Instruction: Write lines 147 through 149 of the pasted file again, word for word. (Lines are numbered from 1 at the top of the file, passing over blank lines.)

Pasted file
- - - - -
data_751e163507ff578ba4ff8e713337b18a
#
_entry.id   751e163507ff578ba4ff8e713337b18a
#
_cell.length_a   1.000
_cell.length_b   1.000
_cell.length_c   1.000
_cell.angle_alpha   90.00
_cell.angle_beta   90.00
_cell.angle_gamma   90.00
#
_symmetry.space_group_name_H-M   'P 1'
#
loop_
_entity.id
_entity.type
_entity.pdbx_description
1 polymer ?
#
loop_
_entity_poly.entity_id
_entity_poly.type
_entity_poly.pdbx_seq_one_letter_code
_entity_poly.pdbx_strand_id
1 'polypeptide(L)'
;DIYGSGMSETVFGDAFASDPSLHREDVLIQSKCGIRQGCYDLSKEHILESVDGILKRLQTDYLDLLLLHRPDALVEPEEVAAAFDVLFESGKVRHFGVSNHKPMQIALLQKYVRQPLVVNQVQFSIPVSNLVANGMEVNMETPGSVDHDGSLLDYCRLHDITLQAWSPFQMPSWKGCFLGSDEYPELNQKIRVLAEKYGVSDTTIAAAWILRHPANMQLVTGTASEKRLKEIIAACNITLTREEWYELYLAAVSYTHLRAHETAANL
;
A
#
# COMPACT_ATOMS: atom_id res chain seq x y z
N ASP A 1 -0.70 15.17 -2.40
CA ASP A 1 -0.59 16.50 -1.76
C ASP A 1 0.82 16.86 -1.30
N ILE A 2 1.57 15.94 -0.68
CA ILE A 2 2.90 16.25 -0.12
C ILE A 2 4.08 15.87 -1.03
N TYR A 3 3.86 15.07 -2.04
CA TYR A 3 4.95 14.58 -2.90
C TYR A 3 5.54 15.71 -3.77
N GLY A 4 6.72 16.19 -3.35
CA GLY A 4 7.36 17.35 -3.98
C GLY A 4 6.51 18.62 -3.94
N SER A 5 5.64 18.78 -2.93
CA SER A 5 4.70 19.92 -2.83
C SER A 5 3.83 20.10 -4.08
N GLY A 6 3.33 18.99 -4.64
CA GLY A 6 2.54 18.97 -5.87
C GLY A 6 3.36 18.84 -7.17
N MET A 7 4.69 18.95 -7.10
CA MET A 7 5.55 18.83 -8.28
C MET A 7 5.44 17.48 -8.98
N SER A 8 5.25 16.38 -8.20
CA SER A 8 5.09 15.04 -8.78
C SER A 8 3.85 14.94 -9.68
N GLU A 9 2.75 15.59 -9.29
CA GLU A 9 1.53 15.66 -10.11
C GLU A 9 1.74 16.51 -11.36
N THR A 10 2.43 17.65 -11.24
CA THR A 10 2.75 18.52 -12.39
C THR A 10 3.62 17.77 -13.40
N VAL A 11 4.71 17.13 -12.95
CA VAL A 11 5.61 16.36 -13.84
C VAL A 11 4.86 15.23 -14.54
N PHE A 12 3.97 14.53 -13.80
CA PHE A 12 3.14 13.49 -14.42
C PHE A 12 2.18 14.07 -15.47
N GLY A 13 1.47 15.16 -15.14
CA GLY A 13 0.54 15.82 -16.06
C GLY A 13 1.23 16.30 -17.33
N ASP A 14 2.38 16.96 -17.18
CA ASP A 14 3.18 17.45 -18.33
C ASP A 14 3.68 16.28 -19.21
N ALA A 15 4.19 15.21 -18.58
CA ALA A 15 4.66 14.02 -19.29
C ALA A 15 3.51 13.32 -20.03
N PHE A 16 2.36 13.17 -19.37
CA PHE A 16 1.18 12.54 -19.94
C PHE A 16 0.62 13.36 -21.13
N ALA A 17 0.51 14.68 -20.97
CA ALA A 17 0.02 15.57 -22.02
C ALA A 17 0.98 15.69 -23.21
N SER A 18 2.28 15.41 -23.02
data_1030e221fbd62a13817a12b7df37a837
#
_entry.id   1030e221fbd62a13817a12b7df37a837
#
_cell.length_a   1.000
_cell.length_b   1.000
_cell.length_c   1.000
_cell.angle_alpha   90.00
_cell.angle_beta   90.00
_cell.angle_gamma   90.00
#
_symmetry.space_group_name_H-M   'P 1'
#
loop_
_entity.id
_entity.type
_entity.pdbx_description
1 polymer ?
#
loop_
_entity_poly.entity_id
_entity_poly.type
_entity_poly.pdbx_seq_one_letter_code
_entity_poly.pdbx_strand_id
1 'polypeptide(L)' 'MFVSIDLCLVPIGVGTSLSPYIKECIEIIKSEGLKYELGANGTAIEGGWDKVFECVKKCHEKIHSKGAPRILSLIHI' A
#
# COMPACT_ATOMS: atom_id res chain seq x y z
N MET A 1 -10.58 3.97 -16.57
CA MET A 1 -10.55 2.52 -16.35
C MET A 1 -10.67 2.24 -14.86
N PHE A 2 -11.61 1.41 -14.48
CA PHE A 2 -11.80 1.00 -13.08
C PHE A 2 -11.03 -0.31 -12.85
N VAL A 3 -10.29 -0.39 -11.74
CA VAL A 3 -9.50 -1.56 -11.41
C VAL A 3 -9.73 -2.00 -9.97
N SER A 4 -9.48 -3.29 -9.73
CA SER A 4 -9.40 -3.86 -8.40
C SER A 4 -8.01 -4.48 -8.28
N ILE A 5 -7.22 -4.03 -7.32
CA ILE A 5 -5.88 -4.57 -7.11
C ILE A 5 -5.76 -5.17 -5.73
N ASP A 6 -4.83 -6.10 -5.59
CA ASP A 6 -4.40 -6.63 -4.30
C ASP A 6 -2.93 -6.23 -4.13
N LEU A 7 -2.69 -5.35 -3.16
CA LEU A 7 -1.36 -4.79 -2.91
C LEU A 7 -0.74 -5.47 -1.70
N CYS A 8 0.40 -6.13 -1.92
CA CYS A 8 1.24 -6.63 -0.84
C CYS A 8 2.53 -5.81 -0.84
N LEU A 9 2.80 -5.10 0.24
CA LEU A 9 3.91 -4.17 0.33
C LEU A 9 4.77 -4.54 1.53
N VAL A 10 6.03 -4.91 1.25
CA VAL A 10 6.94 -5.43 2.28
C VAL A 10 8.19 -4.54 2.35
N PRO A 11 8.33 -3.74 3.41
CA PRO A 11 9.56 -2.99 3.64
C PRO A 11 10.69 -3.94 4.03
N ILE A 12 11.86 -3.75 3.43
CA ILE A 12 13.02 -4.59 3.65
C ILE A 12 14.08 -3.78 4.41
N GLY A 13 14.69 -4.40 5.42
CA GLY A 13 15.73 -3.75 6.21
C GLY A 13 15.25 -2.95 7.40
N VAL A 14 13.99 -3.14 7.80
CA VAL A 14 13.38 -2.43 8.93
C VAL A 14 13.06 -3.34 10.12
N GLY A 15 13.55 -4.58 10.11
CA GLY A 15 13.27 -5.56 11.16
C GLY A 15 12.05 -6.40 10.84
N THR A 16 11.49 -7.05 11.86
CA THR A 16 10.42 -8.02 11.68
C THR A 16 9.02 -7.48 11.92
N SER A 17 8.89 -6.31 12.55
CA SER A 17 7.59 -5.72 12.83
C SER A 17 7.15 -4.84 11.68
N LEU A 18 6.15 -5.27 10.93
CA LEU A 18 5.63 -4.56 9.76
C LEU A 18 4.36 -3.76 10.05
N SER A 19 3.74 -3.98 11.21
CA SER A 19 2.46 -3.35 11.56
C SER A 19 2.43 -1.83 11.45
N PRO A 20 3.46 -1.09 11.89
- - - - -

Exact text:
CA GLY A 13 15.73 -3.75 6.21
C GLY A 13 15.25 -2.95 7.40
N VAL A 14 13.99 -3.14 7.80